I've finally finished re-lettering and revising the first FEMME NOIR serial, "Cold, Dead Fingers."
All of the dialogue has been re-lettered with the custom font that Nate Piekos designed for me ("Port Nocturne"), and much of it has been slightly re-written. I think it looks and reads much better now in fact, if it's been a while since you've read that epic, why not go back and read it again? I think you'll find that the flow is somewhat improved.
It took me way too long... but it's done now.
Let's see... what's next on the "to do" list...?
Backstage at SUPERNATURAL CRIME.
Made a few small revisions to the website this weekend:
I've redesigned the COMICS index page to load faster and be more consistent with the design of the site.
I've finally uploaded the CREATORS page with pix and bios of the criminal masterminds behind the comics on the site.
I've re-lettered and updated a few more pages of the original FEMME NOIR story, "Cold, Dead Fingers," to bring it in line with the more recent strips.
And I've archived the first month's worth of these JOURNAL entries. If you want to go back and read them, you'll find a link at the bottom of the page.
Now... I have to redesign the PULP fiction section which I've never been happy with upload the rest of Ron's BROTHER GRIM sagas and those NIGHTMARK prose stories, and get a new message board up and running. Once those tasks are completed, the site will be pretty much where I want it, and I'll be able to completely concentrate on the comics... which is the whole damned point of this endeavor, after all.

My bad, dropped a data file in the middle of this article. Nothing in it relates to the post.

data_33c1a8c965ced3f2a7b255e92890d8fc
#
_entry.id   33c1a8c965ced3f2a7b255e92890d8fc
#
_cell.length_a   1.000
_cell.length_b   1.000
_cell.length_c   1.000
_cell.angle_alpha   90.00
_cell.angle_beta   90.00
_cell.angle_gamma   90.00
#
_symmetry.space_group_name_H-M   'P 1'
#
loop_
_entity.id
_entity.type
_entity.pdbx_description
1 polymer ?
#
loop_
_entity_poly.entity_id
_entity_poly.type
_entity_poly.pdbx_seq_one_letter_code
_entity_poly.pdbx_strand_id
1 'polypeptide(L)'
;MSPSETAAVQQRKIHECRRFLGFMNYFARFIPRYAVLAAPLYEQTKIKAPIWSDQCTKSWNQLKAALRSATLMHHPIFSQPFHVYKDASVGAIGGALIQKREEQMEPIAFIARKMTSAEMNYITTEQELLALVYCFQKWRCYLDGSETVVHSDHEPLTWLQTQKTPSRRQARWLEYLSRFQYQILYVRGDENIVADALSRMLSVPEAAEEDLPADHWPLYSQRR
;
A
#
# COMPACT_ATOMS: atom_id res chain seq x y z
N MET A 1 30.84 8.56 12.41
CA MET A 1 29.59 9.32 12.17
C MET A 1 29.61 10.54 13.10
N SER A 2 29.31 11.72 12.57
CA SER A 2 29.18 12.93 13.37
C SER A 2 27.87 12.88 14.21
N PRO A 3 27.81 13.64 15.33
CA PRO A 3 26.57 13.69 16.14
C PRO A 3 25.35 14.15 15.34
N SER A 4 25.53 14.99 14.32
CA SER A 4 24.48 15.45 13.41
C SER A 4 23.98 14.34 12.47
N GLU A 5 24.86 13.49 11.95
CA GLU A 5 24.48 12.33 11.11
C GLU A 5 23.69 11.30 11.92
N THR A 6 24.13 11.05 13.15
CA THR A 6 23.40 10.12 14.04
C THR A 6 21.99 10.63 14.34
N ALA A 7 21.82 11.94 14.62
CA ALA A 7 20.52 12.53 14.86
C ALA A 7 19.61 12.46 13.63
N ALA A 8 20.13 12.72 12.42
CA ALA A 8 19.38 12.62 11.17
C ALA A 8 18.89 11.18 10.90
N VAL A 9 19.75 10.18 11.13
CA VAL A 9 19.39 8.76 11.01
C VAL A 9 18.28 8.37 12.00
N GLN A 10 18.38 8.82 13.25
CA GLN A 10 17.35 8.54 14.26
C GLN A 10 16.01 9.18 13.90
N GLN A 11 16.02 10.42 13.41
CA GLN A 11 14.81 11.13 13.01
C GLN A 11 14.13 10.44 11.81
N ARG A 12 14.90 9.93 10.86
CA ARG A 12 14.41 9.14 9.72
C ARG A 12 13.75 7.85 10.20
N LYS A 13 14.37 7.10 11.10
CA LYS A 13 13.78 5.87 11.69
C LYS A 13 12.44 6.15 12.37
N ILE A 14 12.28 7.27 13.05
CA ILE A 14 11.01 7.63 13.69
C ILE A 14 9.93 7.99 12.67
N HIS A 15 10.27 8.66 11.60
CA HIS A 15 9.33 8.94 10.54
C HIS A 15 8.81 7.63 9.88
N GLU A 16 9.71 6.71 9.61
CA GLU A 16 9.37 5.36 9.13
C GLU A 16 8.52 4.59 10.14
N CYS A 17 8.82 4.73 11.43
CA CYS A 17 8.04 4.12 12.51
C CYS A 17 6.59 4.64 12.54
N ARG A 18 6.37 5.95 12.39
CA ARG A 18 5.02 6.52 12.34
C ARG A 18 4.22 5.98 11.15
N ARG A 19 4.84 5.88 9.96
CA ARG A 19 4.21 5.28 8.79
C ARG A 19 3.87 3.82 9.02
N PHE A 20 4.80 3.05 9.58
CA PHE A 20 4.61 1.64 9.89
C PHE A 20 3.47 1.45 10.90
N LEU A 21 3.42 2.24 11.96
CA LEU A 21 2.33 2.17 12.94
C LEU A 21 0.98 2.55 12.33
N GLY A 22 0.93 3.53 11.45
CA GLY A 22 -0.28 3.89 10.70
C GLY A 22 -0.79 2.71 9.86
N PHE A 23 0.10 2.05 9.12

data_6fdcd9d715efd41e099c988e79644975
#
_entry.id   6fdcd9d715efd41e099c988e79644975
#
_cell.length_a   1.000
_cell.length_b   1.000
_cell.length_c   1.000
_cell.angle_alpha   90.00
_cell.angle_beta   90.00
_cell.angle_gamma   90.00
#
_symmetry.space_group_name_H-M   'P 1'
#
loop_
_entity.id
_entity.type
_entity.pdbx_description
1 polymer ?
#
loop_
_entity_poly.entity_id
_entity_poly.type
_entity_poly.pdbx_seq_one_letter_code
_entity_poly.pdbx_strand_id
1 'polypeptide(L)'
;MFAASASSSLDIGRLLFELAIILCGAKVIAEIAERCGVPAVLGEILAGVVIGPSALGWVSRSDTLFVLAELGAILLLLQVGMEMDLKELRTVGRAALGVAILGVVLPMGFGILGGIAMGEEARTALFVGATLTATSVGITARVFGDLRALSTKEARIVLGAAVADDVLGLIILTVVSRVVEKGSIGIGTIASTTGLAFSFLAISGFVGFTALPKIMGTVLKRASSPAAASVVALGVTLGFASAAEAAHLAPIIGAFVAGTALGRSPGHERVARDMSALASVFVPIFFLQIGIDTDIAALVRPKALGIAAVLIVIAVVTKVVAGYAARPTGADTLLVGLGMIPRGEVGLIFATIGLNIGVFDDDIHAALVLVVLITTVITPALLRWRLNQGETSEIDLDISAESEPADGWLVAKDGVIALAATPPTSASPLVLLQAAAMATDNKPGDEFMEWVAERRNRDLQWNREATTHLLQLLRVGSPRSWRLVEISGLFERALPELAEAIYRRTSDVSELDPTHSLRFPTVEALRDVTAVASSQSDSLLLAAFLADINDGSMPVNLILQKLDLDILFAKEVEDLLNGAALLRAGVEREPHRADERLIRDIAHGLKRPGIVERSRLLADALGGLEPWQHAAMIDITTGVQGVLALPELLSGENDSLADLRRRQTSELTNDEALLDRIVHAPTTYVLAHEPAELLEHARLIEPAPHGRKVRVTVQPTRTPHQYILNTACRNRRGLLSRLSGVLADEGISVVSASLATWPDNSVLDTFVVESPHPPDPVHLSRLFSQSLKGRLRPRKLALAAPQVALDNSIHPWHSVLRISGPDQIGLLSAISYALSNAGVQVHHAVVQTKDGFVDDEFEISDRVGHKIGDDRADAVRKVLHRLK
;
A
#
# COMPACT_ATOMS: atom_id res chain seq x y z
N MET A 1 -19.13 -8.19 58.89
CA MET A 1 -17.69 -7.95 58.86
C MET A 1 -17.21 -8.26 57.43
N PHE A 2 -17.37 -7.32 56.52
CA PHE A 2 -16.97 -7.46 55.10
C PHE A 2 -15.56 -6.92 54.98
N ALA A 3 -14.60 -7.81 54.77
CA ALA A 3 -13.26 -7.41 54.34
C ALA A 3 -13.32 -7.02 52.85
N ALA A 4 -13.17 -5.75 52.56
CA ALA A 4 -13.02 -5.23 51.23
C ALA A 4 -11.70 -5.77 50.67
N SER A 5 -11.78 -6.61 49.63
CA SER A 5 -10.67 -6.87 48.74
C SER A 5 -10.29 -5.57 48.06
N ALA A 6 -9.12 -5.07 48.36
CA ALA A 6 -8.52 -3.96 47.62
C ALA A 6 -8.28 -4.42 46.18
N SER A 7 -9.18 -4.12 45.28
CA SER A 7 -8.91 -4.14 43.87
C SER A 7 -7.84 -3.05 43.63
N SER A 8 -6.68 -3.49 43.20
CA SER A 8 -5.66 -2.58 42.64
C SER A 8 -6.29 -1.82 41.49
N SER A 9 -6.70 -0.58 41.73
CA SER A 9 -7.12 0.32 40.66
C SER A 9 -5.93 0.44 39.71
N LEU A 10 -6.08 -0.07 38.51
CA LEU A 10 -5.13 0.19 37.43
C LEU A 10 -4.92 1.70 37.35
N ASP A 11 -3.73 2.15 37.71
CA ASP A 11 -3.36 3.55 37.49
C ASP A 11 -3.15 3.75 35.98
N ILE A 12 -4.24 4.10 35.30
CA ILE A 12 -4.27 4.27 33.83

Hope somebody out there appreciates all this...
Changing the subject entirely...
Artist Steve Lieber, whom I was fortunate enough to have worked with back in my short-lived professional comics editing days, was kind enough to send me a copy of his and Max Allan Collins' ON THE ROAD TO PERDITION graphic novella, SANCTUARY. I'm a huge fan of Collins in general and the PERDITION books in particular, and I liked the previous volume, OASIS, drawn by the legendary Jose Luis Garcia-Lopez, a great deal. But I liked this one better. Steve's art just seems to perfectly suit this kind of material earthy, gritty, unromanticized. It's perfection itself. He tells me that on the third volume, he'll be inking Garcia-Lopez, and my mouth waters at the thought
Do yourself a favor. Pick it up.
The Wings of Victory fly at night.
Well, many of the supporting characters in the FEMME NOIR strip are clearly homages to various classic characters and character types. Police detective Rod Riley, for instance, is a pretty specific homage to another trenchcoat-wearing comic strip police detective. This week's new arrival in the SUPERNATURAL CRIME universe and entry in the pulp culture homage sweepstakes is Don Devlin, The Midnight Eagle, a/k/a the Flying Spy.